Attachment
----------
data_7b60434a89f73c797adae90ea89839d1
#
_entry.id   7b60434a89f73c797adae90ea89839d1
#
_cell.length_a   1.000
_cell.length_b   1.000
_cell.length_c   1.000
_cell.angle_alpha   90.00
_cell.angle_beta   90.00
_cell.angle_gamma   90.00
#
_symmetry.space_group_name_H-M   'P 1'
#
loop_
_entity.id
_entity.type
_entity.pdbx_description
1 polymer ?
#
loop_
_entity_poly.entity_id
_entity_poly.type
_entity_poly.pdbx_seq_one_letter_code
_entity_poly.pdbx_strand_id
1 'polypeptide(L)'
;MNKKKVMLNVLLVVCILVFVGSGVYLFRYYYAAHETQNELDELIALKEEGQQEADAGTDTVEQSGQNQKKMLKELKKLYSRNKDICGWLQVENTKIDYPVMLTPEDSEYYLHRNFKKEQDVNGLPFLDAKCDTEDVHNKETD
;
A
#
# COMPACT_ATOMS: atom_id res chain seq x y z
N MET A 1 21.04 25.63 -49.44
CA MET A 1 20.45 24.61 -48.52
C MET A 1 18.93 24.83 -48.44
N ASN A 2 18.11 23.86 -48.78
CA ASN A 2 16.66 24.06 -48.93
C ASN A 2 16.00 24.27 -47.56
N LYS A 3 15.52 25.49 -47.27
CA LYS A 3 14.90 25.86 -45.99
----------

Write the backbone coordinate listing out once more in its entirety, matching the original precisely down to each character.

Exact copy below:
data_7b60434a89f73c797adae90ea89839d1
#
_entry.id   7b60434a89f73c797adae90ea89839d1
#
_cell.length_a   1.000
_cell.length_b   1.000
_cell.length_c   1.000
_cell.angle_alpha   90.00
_cell.angle_beta   90.00
_cell.angle_gamma   90.00
#
_symmetry.space_group_name_H-M   'P 1'
#
loop_
_entity.id
_entity.type
_entity.pdbx_description
1 polymer ?
#
loop_
_entity_poly.entity_id
_entity_poly.type
_entity_poly.pdbx_seq_one_letter_code
_entity_poly.pdbx_strand_id
1 'polypeptide(L)'
;MNKKKVMLNVLLVVCILVFVGSGVYLFRYYYAAHETQNELDELIALKEEGQQEADAGTDTVEQSGQNQKKMLKELKKLYSRNKDICGWLQVENTKIDYPVMLTPEDSEYYLHRNFKKEQDVNGLPFLDAKCDTEDVHNKETD
;
A
#
# COMPACT_ATOMS: atom_id res chain seq x y z
N MET A 1 21.04 25.63 -49.44
CA MET A 1 20.45 24.61 -48.52
C MET A 1 18.93 24.83 -48.44
N ASN A 2 18.11 23.86 -48.78
CA ASN A 2 16.66 24.06 -48.93
C ASN A 2 16.00 24.27 -47.56
N LYS A 3 15.52 25.49 -47.27
CA LYS A 3 14.90 25.86 -45.99